ATLANTA — NOAA released their 2023 Atlantic Hurricane Season Thursday, calling for a 40% chance of a near-normal season. Forecasters predict 12-17 named storms, 5-9 hurricanes, and 1-4 major hurricanes. Although we may not see as many storms as in recent years, it only takes one significant storm to impact your community to make it a bad hurricane season.
What will drive the seasonal outlook will heavily weigh on the prediction of the upcoming El Niño Southern Oscillation during the summer months and the abnormally warm waters of the tropical Atlantic.
There is currently a 93% chance of an El Niño during the peak of hurricane season. When El Niño is present during hurricane season, it can create more vertical wind shear in the tropical Atlantic. This tears apart hurricanes as they try to form, and limit storm growth. Ultimately, the presence of El Niño can mean a less active hurricane season. The last three years, a La Niña has been present during the peak of hurricane season.
The other main variable in this season's hurricane outlook is the unseasonably warm ocean temperatures in the Atlantic. Not only are the surface of the ocean waters warm, but that warm water is deep as well. NOAA has been able to utilize recent technology upgrades to look at this total heat content available for storms to rapidly intensify, including satellite capabilities and observational capabilities, like underwater gliders and buoys.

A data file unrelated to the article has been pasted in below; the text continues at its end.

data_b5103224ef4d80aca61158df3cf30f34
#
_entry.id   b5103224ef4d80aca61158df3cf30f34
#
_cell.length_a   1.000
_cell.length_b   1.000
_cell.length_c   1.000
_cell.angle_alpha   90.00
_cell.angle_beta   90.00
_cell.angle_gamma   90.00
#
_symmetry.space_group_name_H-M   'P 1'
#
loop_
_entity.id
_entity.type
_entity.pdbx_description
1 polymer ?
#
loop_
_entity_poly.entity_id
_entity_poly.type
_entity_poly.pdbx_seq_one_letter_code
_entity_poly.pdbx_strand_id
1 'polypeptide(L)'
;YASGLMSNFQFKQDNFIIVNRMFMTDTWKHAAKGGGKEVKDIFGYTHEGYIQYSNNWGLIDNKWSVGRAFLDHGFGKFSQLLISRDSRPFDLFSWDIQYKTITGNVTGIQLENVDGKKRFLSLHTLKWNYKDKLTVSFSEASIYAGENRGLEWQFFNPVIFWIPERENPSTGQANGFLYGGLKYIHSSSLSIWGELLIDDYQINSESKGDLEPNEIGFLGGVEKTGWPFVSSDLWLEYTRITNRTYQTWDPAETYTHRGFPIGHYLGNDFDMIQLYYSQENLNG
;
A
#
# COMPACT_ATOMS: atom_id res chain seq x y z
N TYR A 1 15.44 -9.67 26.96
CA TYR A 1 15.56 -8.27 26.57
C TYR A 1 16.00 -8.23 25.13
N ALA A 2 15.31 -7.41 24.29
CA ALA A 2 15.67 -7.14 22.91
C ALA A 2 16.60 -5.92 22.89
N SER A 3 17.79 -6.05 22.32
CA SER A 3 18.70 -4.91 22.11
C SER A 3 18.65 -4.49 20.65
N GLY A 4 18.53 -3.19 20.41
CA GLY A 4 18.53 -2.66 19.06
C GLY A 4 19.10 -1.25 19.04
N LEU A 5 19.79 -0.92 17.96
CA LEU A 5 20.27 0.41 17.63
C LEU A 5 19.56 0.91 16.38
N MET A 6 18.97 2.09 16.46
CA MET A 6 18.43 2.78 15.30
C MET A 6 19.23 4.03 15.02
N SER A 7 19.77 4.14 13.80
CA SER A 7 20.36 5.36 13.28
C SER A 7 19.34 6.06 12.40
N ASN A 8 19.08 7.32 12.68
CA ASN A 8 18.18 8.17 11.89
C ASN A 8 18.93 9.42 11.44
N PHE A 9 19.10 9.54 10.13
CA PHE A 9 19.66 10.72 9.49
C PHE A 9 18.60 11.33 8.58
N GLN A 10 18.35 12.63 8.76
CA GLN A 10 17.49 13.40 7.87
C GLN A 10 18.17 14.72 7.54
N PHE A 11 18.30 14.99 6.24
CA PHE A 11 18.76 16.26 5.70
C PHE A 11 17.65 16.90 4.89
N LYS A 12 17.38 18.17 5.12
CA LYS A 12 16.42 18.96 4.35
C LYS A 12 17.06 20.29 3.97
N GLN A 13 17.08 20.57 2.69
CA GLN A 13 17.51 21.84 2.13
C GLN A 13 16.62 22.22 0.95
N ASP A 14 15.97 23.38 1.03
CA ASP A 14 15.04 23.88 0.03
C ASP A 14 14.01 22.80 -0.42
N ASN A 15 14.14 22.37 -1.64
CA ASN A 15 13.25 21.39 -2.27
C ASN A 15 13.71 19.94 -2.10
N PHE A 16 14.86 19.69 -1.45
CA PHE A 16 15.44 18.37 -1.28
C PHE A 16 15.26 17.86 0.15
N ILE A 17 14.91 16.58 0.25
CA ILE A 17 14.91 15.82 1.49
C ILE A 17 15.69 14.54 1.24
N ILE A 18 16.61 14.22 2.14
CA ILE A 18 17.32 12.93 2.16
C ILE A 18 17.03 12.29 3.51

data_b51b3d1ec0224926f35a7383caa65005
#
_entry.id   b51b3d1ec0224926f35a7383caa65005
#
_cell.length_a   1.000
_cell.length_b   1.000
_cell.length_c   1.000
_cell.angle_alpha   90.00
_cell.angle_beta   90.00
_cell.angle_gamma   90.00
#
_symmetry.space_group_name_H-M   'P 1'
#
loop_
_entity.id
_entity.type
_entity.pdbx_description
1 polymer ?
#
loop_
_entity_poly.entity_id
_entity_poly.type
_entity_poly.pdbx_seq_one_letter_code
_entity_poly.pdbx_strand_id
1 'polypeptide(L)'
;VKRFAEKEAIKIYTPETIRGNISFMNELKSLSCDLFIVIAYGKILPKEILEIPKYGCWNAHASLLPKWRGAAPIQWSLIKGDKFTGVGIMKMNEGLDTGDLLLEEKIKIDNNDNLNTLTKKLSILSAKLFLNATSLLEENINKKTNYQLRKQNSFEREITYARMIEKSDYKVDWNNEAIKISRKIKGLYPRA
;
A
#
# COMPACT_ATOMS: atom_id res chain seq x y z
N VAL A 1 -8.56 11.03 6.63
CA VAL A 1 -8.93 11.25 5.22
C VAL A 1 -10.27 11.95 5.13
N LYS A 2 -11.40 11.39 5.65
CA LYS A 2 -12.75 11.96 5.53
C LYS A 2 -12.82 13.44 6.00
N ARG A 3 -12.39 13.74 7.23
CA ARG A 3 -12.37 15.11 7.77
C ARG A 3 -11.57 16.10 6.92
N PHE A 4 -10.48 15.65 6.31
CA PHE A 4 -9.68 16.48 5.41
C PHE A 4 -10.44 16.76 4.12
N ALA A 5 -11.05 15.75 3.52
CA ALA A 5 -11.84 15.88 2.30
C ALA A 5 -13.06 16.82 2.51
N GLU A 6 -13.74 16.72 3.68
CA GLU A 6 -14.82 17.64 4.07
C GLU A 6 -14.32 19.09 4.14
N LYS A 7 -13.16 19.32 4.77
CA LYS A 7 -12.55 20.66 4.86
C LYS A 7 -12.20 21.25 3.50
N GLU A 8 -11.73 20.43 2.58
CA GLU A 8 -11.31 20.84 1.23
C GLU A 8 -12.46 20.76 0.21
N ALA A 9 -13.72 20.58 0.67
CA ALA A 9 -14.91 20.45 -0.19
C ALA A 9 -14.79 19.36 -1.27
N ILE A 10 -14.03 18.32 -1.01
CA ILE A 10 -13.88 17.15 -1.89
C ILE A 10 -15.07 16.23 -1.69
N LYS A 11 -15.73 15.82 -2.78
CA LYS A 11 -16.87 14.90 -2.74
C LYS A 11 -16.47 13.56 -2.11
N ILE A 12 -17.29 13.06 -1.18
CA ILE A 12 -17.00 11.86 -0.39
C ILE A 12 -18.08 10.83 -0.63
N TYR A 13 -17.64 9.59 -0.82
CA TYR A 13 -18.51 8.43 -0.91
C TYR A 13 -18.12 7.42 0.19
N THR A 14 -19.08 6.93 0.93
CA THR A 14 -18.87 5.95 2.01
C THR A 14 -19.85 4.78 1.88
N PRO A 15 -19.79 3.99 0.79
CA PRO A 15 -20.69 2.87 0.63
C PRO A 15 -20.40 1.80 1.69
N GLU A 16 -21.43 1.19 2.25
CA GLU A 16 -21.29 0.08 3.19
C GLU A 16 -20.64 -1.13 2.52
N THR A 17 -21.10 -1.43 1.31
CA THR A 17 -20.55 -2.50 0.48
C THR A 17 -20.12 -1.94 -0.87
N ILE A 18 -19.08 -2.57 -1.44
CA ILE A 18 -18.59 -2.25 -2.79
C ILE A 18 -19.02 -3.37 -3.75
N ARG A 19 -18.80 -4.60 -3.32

NOAA continues to expand its forecast capabilities with upgrades to its supercomputing system. This will improve its ability to produce more accurate hurricane forecasts. Late next month, its upgraded hurricane forecast model will become operational. They expect an increase in track accuracy by up to 15%. In addition, earlier this month there was an upgrade to its Probabilistic Storm Surge model.
For the first time this season, the National Hurricane Center will now produce tropical weather outlooks 7 days in advance, showing areas for potential tropical development. This increases from 5 days in previous years.
In the press conference, there was an underlying theme of building a more resilient coastline to the effects of climate change. The Biden Administration recommended $562 million in investments in the Bipartisan Infrastructure law and the Inflation Reduction Act.
Last year, there were 14 named storms. Two storms, Ian and Fiona, caused so much devastation that the names were retired.